Questions? Call +1 (561) 320-9995

What is conductive heat transfer?

Heat transfer occurs in four ways: convection, conduction, radiation, and phase change. Conduction occurs when atoms or molecules interact with each other. It happens most frequently in solids but also occurs in liquids and gases.

Unlike convection, it does not involve a bulk movement of molecules. Instead, it occurs due to molecular agitation and energy transfer through a solid material.

Modes of heat transfer
Modes of heat transfer

When a substance increases in temperature, the atoms or molecules gain kinetic energy and vibrate faster. When these particles collide, thermal energy transfers from the higher energy particle to the lower energy one. The cooler molecules begin to vibrate more after they encounter the warmer, more energized molecules.

This process continues from the warmer area of the material to the cooler area. Heat is transmitted through the substance until it reaches thermal equilibrium. For conductive heat transfer to occur between molecules, they must be in close contact.

What is thermal conductivity?

Thermal conductivity is a measurement of a material’s ability to transfer heat energy. Thermal energy transfers from areas of high temperature and molecular agitation to regions of low temperature and agitation. This process occurs until the material reaches a uniform temperature.

The rate of heat flow depends on the magnitude of the temperature gradient and the specific thermal characteristics of the material. The equation for the rate of conductive heat flow is based on Fourier’s law.

Thermal conductivity is the reciprocal of thermal resistivity.

Directional difference of through-plane and in-plane thermal conductivity

How thermal conductivity varies

Conductive heat transfer varies according to several factors. These include:

  • Temperature gradient
  • The material’s specific properties
  • The length of the path of heat travel

Different materials transfer heat at different rates. For example, air has low conductivity, while metals like copper have high conductivity. These differences inform the design of many materials for everyday use.

Engineers often use materials that are particularly poor conductors to reduce the flow of heat or electricity. These materials are called insulators.

Heat transfer and structure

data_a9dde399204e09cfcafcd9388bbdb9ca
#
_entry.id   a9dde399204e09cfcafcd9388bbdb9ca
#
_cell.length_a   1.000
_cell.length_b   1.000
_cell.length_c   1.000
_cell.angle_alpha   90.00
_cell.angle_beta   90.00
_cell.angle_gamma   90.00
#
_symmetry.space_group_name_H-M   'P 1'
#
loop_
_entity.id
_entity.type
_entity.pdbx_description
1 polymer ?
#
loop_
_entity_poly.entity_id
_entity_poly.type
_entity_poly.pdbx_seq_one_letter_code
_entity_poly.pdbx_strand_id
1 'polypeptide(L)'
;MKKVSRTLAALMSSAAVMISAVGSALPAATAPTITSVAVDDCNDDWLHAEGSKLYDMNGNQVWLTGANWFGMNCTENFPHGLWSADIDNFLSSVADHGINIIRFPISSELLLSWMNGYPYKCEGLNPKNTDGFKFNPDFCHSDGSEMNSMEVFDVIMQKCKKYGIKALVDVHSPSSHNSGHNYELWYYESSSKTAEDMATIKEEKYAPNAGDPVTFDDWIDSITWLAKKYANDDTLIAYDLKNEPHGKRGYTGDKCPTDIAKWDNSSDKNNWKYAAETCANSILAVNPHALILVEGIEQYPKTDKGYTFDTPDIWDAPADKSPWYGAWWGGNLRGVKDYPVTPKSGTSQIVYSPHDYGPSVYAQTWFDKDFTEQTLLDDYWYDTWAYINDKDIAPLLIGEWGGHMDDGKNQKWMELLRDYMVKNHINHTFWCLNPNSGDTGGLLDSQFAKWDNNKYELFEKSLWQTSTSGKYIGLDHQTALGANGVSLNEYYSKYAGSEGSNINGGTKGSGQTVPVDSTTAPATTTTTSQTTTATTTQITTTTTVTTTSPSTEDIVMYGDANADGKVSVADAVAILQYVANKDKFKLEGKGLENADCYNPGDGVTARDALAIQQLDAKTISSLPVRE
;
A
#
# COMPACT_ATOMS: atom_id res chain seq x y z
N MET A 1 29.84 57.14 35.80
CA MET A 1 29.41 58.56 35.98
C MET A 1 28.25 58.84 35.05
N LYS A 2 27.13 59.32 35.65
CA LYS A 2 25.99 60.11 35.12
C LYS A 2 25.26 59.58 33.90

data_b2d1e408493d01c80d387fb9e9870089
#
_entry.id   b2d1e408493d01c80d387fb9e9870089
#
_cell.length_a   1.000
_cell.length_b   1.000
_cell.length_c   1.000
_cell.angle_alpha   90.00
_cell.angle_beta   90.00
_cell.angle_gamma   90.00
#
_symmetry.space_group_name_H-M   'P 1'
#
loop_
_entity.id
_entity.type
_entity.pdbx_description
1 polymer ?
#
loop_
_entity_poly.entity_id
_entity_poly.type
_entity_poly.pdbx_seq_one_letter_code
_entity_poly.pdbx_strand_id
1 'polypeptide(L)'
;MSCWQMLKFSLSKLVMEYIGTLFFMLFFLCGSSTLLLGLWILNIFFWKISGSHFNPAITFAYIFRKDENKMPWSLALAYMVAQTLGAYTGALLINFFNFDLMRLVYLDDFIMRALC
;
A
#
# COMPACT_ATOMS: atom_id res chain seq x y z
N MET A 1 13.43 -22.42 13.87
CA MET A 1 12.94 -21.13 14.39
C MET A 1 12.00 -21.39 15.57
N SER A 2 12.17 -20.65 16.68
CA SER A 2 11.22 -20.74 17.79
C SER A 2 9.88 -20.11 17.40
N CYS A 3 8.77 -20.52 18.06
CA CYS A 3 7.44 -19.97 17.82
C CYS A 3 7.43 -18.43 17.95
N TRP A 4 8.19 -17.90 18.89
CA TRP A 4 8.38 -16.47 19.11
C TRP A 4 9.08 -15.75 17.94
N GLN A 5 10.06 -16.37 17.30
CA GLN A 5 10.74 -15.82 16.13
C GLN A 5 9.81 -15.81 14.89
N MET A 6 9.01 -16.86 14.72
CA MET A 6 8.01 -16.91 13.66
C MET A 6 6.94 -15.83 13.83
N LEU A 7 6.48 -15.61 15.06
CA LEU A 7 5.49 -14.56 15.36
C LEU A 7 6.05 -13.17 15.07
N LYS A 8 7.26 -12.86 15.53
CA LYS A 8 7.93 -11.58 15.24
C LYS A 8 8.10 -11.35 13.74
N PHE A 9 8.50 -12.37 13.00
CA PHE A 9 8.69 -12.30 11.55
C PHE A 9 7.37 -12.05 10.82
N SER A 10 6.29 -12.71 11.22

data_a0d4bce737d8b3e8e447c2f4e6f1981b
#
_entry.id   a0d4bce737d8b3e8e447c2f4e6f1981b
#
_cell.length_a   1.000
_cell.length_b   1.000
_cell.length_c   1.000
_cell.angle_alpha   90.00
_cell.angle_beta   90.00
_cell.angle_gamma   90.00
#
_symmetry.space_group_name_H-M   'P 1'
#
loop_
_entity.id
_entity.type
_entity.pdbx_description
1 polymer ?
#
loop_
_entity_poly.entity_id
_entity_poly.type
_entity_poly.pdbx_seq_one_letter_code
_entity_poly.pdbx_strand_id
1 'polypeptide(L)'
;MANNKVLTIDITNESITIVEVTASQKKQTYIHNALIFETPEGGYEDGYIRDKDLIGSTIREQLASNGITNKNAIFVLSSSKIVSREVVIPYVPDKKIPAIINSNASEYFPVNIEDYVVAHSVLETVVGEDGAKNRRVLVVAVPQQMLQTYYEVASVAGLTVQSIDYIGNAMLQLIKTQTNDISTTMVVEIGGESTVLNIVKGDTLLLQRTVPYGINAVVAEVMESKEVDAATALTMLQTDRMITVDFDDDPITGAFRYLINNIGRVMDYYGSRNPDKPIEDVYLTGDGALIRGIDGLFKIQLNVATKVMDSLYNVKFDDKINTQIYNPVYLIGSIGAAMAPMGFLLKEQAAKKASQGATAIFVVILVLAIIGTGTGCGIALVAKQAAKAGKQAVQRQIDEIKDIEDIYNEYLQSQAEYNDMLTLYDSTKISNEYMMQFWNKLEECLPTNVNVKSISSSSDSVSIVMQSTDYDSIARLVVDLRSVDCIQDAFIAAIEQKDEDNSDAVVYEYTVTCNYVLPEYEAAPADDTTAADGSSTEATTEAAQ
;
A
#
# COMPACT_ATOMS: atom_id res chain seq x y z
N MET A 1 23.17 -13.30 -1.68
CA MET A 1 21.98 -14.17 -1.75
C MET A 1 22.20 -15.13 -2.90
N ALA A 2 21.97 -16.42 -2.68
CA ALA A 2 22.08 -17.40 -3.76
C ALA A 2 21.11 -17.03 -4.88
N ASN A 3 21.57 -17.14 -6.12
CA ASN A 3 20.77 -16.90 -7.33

The structure of a material influences the rate of heat transfer within it. For conductive heat transfer, materials are divided into three categories. These categories are:

1. Metallic solids

Metallic solids, except for graphene, are high electrical and heat conductors. The same molecules within the material transfer both types of energy. However, temperature influences these properties. Temperature and thermal conductivity are positively correlated, while temperature and electrical conductivity are negatively correlated.

2. Non-metallic solids

The molecules in non-metallic solids are arranged into lattices. The vibration of molecules within these substances causes thermal transfer. The closer proximity of the molecules means that non-metallic solids are better conductors; however, variation exists between these materials.

3. Gases

Gases have low thermal conductivity because their molecules rarely come into close contact with each other.

The influence of temperature

The material’s temperature influences the rate of conductive heat transfer. It can change drastically as the temperature increases or decreases. Excited molecules move faster and transfer energy more efficiently than cold and unexcited molecules.

The hot take 

Heat transfer is a critical component of the relationship between different materials. Understanding it is crucial for the design of thermal systems across industries. It influences the design of both conductors (such as in the field of electronics) and insulators. Engineers use thermal insulators to reduce heat loss and transfer.

Concept Group LLC

Concept Group LLC is a thermal engineering firm specializing in advanced insulation solutions for complex and demanding thermal challenges. We combine innovative engineering with expert manufacturing to develop proprietary solutions for clients across industries.

Contact us →